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Perineal massage is used to prepare the vaginal opening, in particular the perineum, for the stretching and pressure sensations during the birth of your baby. The goal is to reduce the risk of either tears or an episiotomy (a cut made to enlarge the outlet during birthing). Studies have shown reduction in the risk of serious tearing or episiotomy when perineal massage is applied 1-2 times weekly from 35weeks of gestation.

There are 2 aims through the application of perineal massage:

  • soften the area mechanically through massage
  • familiarise the mother with the sensation of stretch and pressure on the perineum to enable better relaxation and opening of the area into these sensations during birthing and, in particular, crowning

Women that have consistently practice perineal massage do not report the extremes of stinging and burning that often accompany the birth of their baby’s head. Furthermore, perineal massage also decreases the chance of ongoing perineal pain at 3 months post-delivery.


  • First vaginal birth (including VBAC)
  • Birth after a history of episiotomy or tearing resulting in scar tissue
  • Overactive pelvic floor, which can be diagnosed by your women’s health physio or gynaecologist, and is common in conditions such as pelvic girdle pain
  • Can be useful in consecutive births
  • If you have any concerns, it is best to check with your gynaecologist or women’s health physiotherapist


Start from 34 weeks of pregnancy, 1-2 times weekly (more frequently may decrease the protective effect).

You will likely experience a strong stretching, or burning sensation when you first start massaging, particularly if this is your first vaginal birth. This should decrease over time with practice.


  • empty your bladder
  • wash your hands and find a place where you can relax to perform the massage (bathroom, bedroom etc). You may find positions such as a semi squat on the wall, one foot on the toilet seat, or sitting in your bed propped up on pillows most comfortable
  • if you have a history of pelvic pain, or you find palpation of the perineum particularly sensitive, a warm compress or hot bath for 10 mins prior to the massage can be particularly helpful
  • Use a mirror if needed to become thoroughly familiar with the vaginal opening and perineum

Always consult your women’s health physio or gynaecologist if you have any concerns, questions, or queries regarding perineal massage, along with pelvic floor exercises, which should be a part of your antenatal and postnatal plan.


  1. Use a water-soluble lubricant or natural oil (e.g. olive or coconut oil) on your thumbs and perineum
  2. Place thumbs just inside the vaginal opening, to a depth of 3-5cms (approximately knuckle to base of thumb).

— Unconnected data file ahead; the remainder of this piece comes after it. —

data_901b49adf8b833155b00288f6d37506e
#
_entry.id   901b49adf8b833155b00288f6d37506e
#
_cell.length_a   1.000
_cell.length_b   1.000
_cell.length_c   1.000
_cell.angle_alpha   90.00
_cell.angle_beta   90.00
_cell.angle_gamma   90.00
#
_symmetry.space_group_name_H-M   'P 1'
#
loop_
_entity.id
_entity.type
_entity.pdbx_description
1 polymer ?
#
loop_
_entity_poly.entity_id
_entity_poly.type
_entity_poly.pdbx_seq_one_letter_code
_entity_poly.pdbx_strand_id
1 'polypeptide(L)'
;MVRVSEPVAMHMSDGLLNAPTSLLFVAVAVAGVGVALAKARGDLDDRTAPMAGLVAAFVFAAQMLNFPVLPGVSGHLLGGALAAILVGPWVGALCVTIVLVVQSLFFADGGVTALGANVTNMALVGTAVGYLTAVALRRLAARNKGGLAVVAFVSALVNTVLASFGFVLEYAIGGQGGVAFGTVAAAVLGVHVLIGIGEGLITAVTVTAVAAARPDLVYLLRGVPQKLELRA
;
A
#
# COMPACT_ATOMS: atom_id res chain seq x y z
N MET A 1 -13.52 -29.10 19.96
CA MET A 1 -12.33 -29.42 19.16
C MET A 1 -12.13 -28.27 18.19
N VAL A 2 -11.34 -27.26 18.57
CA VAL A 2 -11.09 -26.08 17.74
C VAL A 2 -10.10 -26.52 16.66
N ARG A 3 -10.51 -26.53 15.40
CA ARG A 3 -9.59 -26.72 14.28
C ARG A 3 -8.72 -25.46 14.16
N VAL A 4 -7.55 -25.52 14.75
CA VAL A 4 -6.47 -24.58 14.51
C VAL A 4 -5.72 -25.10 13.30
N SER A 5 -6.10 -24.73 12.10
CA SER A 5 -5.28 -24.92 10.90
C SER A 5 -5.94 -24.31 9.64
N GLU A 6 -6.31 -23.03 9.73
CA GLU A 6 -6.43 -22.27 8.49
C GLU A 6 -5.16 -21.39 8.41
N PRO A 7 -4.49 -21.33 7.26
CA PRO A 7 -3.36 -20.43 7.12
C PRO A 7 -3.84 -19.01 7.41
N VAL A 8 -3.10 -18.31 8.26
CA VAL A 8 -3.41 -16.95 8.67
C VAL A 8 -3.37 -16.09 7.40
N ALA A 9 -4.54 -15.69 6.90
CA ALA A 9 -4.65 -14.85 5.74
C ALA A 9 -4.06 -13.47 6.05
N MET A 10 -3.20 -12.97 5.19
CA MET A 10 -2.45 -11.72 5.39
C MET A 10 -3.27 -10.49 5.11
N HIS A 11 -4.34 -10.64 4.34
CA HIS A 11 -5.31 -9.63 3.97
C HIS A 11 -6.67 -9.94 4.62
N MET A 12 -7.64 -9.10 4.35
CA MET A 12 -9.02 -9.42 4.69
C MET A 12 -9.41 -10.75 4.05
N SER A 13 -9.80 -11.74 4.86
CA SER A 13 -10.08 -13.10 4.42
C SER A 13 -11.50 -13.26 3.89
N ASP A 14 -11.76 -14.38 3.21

3. Gently press downward towards the rectum and to the sides of the vagina at the same time to stretch the opening, until a slight burning, stinging, or tingling sensation is felt
  4. Work the lubricant slowly and gentle, maintaining the pressure and pulling the perineum slightly forward as you sweep your thumbs from side to side of the vagina in a “U” shaped motion for approximately 2-5 minutes.
  5. Focus on relaxed breathing and opening into the stretch while you consciously relax the pelvic floor muscles, allowing the tissues to stretch and open.

If your partner is performing the massage for you they need to use clean hands and one to two index fingers inside the lower part of the vagina. You will need to provide feedback on how much pressure to apply to produce a stretch without causing pain.

AVOID pressure on the vaginal opening. CEASE massage with any pain or discomfort, and consult your gynaecologist or pelvic floor physio if you are unsure at any stage. They can help by providing a demonstration to you, you and your partner, or even apply the massage for you in the weeks leading up to your anticipated delivery if you prefer.


  • Prior to 34 weeks of pregnancy
  • If you are experiencing cervical shortening (known also as an “incompetent cervix”)
  • If you are diagnosed with (or suspicious of) placenta praevia; a low-lying placenta, or any other condition where there is pleading from the vagina during the second half of pregnancy
  • If you have experienced any pre-term labour that has now settled
  • If you have had severe blood pressure problems in pregnancy (including pre-eclampsia) or concerns regarding the growth of your baby
  • If you are suffering from vaginal herpes, thrush, or any other vaginal infection as massage could spread the infection or worsen the condition